Further option for Member States to exit equity and/or hybrid capital contributions
The Temporary Framework’s recapitalisation measures allow Member States to provide aid in the form of equity and/or hybrid capital instruments to companies facing financial difficulties due to the COVID-19 outbreak.
Until now, a Member State has been able to exit a recapitalisation measure either through:
- the supported company buying back the stake the Member State had acquired; or
- the Member State selling its shares to other investors via the stock exchange or public consultation of potential buyers. In case of public consultation, existing shareholders may be granted priority rights to acquire the stake at the price resulting from the consultation.
In addition, as some companies receiving COVID-19 aid were already owned entirely or partially by the relevant Member State, the Commission has recognised that public consultation is not always possible. The fourth amendment to the Temporary Framework therefore introduces a new possibility for Member States to redeem their recapitalisation, which can be used two years after the capital injection has taken place.
If the Member State is the only existing shareholder, there will no longer need to be a competitive sale, and instead an independent expert can confirm the sale price as being in line with market conditions. Here, the Commission introduces a legal fiction: if the independent valuation establishes a positive market value, the Member State is automatically considered to have redeemed the COVID-19 recapitalisation, even if the beneficiary remains in state ownership (i.e. the state did not actually sell its shares). For recapitalisation measures that exceed €250 million, the Member State will have to submit the independent valuation to the Commission.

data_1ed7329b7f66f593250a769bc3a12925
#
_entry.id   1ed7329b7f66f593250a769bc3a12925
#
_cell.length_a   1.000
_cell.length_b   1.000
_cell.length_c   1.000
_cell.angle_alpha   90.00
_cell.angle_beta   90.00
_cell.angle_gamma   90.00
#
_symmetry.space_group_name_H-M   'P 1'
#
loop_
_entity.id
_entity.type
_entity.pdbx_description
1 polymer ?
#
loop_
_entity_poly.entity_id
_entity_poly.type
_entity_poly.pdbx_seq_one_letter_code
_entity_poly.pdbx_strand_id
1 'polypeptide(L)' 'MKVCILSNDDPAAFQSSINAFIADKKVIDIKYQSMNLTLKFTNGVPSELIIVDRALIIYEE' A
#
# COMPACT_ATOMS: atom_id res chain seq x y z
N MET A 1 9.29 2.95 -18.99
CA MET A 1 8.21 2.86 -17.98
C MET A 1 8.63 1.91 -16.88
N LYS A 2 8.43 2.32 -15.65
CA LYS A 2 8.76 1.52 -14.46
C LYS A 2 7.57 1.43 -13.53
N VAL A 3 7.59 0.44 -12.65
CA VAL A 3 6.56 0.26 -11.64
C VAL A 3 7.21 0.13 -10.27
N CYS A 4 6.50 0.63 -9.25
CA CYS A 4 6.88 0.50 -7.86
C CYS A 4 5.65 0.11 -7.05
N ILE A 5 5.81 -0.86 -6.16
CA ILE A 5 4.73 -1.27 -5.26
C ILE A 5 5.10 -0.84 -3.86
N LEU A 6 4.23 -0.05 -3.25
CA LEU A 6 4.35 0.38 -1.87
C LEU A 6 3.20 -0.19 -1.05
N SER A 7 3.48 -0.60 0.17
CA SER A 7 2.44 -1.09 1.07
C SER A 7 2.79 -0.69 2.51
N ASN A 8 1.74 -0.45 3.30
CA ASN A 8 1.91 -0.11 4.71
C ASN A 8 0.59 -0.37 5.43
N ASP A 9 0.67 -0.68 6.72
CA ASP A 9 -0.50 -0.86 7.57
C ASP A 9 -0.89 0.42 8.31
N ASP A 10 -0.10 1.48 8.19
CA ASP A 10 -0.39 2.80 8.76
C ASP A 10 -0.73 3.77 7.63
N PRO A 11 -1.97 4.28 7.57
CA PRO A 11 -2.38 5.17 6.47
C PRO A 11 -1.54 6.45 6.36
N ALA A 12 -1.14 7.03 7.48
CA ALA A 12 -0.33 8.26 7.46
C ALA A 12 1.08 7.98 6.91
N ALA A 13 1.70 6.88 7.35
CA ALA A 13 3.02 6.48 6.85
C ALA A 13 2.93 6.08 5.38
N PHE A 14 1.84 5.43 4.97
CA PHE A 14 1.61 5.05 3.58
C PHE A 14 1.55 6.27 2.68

If there are private shareholders in addition to the Member State, this legal fiction applies only to the Member State’s stake that corresponds to its pre-COVID shareholding. For the Member State’s shareholding over and above the pre-COVID-19 level, the competitive sale process continues to be applicable and the Member State will not have priority rights.
An example used in the fourth amendment to describe these new exit rules is explained with the following table:
Simplified example: Member State is one of several pre-existing shareholders in Company “A”
Total Company “A” shares
Member State’s shareholding
Other investors’ shareholding
50% (= 50 shares)
50% (= 50 shares)
Recapitalisation measure: Member State buys additional 400 shares in Company A
90% (= 450 shares)
10% (= 50 shares)
Two years after recapitalisation measure: Member State wants to exit
Equity class 1:
The Member State may redeem the part of the recapitalisation that it would need to retain in order to restore its pre-COVID-19 shareholding (i.e. 50%) via an independent valuation.
This would correspond to max. 250 shares or 50% of the Member State’s shareholding in Company “A”.
Equity class 2:
For the equity that goes above and beyond the Member State’s pre-COVID-19 shareholding, the pre-existing rules apply, and a competitive sales process is mandatory.
This would correspond to max. 200 shares or 40% of the Member State’s shareholding in Company “A”.